In the Adirondacks, The Farmhouse Restaurant Does It All
Of the many great restaurants we discovered in the Adirondacks last Summer, there was one that really impressed me. It’s owned by a husband/wife team with culinary backgrounds. They are fighting the odds against success in an off-the-beaten-track, five-year-old business. They strive to produce everything they serve, and when they cannot, they’re committed to working with local sources to serve the best regional food available.
As with most small businesses, this team struggles with unrealistic time constraints, weather, and the vagaries of the economy. In their success, they represent destination dining at its finest.
A Family Operation
The Farmhouse at Top of the World Resort is located 2.5 miles up Lockhart Mountain Road, high above the heavily populated tourist destination of Lake George Village. Kevin London’s and Kimberly Feeney’s restaurant is in the gracious old main house of what was once a thriving farm.
Condominiums, a small B&B, and an 18-hole golf course on site, as much as the tourists in the valley below, assure sufficient traffic for their survival, but the seasonal nature of the other businesses allows them to be open only a few months a year.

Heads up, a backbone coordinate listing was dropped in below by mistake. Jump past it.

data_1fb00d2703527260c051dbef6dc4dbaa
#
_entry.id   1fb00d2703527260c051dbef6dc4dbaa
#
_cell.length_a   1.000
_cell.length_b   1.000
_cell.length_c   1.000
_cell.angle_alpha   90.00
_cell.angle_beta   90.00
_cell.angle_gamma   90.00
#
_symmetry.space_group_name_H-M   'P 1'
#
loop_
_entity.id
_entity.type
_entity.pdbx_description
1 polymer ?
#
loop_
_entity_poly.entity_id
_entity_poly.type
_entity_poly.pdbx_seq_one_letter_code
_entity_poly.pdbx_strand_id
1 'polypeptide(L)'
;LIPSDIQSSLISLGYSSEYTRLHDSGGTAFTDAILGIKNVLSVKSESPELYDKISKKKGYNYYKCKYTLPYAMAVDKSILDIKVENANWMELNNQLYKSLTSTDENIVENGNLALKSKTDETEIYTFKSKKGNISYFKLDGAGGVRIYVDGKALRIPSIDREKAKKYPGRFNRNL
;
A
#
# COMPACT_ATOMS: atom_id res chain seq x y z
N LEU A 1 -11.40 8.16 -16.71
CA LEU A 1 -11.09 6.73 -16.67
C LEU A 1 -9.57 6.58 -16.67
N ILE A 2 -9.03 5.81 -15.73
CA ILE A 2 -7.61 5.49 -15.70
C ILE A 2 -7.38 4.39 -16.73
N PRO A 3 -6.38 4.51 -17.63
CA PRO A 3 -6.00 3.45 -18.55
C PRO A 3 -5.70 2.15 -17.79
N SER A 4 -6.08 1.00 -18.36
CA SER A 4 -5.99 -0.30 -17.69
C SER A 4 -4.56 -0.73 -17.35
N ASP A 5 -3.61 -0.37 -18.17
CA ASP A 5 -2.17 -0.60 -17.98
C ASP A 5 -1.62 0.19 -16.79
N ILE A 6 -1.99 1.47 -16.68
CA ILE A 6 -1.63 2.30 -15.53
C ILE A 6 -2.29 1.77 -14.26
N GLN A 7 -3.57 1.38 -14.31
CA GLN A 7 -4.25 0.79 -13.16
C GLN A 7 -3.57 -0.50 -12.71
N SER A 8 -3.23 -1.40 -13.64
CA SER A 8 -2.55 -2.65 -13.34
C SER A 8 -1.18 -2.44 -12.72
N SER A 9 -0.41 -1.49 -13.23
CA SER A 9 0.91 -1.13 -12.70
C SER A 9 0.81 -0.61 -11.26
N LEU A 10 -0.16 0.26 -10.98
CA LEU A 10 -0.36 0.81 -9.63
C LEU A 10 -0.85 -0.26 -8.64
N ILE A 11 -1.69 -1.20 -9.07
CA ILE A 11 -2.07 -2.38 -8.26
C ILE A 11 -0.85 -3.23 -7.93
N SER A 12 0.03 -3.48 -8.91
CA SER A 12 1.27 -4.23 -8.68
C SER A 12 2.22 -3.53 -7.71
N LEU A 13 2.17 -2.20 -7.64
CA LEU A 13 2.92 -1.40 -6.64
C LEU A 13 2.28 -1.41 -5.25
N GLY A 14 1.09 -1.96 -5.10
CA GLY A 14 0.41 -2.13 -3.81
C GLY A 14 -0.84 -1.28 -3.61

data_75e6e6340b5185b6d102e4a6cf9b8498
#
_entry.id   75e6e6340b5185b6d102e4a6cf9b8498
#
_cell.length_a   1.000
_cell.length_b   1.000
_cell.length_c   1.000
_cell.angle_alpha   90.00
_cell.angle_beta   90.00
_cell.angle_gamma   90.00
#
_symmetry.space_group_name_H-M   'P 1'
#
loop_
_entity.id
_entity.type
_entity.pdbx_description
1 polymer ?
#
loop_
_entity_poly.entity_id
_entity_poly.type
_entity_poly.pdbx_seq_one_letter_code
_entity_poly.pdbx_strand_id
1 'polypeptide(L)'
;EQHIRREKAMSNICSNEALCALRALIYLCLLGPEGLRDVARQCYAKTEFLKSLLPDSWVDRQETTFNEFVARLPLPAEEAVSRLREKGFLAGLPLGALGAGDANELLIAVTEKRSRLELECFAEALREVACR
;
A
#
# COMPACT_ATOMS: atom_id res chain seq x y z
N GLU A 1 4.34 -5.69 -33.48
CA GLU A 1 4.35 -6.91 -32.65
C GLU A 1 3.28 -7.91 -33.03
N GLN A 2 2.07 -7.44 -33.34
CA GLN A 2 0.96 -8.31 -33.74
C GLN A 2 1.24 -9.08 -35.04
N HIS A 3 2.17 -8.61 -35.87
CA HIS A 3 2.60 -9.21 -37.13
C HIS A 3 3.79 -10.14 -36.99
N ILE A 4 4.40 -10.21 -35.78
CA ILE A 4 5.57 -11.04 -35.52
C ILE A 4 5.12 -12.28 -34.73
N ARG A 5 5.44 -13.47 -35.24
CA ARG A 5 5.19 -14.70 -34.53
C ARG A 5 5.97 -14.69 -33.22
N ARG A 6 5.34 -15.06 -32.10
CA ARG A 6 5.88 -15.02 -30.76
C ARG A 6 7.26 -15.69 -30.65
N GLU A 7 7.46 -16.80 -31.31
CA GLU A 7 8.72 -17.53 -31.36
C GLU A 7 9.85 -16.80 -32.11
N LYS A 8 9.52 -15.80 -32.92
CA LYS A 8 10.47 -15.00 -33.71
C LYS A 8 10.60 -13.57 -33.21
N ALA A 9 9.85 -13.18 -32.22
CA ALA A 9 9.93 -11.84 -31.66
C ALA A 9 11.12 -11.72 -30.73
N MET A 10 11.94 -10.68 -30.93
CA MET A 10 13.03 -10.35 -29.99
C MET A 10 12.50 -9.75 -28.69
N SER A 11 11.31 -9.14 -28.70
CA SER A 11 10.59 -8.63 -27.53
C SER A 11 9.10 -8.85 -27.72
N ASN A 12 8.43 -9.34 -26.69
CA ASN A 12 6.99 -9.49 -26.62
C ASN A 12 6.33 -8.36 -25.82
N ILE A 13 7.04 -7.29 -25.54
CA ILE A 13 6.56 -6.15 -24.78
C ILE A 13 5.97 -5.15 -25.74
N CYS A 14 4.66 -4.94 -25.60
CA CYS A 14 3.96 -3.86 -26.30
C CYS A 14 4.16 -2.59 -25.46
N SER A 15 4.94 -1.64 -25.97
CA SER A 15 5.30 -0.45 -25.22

They’ve got the restaurant down pat, but how to support a family, a chemical-free farm, and a CSA on a seasonal income remains a constant question. Because it’s all a family operation (Kim’s side of the family owns and operates the other businesses) the dynamics of everyone’s needs play a role in their success.
The Farmhouse faces a situation unique to its location, but shares a common goal: to serve the best locally grown food possible.
A Country Commute
During our visit the young couple drove us the half-mile to the cultivated acreage of the old farm. This is where the golf carts come in handy.
It is a beautiful commute beyond the bordering trees, through several holes of the golf course, to their greenhouse, barn and future home in the original tenant house now under much-needed renovation. They have almost two acres under cultivation. Next year, they plan to add more for better crop rotation and winter cover crops.
I am amazed at all they’ve decided to tackle in such a short time. They seem to have an unlimited supply of energy, enthusiasm and optimism. On top of all his other chores, Kevin just built a new electrified fence around his chicken-run to protect the 40 new free-range birds from marauding vermin. So far, even the hawk that was responsible for the loss of several fowl a few weeks before hasn’t been back, so it seems to be working.
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